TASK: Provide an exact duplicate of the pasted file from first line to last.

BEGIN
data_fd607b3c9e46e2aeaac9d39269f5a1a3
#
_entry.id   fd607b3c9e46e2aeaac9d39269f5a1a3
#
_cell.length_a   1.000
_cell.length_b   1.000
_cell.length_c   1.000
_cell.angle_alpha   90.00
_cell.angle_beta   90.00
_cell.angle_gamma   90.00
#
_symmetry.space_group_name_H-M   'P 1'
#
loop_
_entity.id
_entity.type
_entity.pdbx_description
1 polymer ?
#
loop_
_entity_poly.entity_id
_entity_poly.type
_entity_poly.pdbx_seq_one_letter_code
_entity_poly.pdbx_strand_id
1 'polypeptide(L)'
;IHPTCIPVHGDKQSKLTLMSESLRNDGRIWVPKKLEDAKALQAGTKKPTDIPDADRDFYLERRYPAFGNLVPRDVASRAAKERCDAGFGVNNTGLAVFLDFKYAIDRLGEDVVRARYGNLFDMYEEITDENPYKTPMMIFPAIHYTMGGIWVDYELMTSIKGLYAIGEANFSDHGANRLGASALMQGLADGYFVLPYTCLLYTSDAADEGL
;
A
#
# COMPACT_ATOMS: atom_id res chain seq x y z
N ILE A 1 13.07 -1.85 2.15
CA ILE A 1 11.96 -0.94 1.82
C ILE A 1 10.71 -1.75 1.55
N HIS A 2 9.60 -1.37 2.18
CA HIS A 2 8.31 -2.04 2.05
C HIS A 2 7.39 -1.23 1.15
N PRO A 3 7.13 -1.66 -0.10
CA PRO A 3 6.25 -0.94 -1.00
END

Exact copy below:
data_fd607b3c9e46e2aeaac9d39269f5a1a3
#
_entry.id   fd607b3c9e46e2aeaac9d39269f5a1a3
#
_cell.length_a   1.000
_cell.length_b   1.000
_cell.length_c   1.000
_cell.angle_alpha   90.00
_cell.angle_beta   90.00
_cell.angle_gamma   90.00
#
_symmetry.space_group_name_H-M   'P 1'
#
loop_
_entity.id
_entity.type
_entity.pdbx_description
1 polymer ?
#
loop_
_entity_poly.entity_id
_entity_poly.type
_entity_poly.pdbx_seq_one_letter_code
_entity_poly.pdbx_strand_id
1 'polypeptide(L)'
;IHPTCIPVHGDKQSKLTLMSESLRNDGRIWVPKKLEDAKALQAGTKKPTDIPDADRDFYLERRYPAFGNLVPRDVASRAAKERCDAGFGVNNTGLAVFLDFKYAIDRLGEDVVRARYGNLFDMYEEITDENPYKTPMMIFPAIHYTMGGIWVDYELMTSIKGLYAIGEANFSDHGANRLGASALMQGLADGYFVLPYTCLLYTSDAADEGL
;
A
#
# COMPACT_ATOMS: atom_id res chain seq x y z
N ILE A 1 13.07 -1.85 2.15
CA ILE A 1 11.96 -0.94 1.82
C ILE A 1 10.71 -1.75 1.55
N HIS A 2 9.60 -1.37 2.18
CA HIS A 2 8.31 -2.04 2.05
C HIS A 2 7.39 -1.23 1.15
N PRO A 3 7.13 -1.66 -0.10
CA PRO A 3 6.25 -0.94 -1.00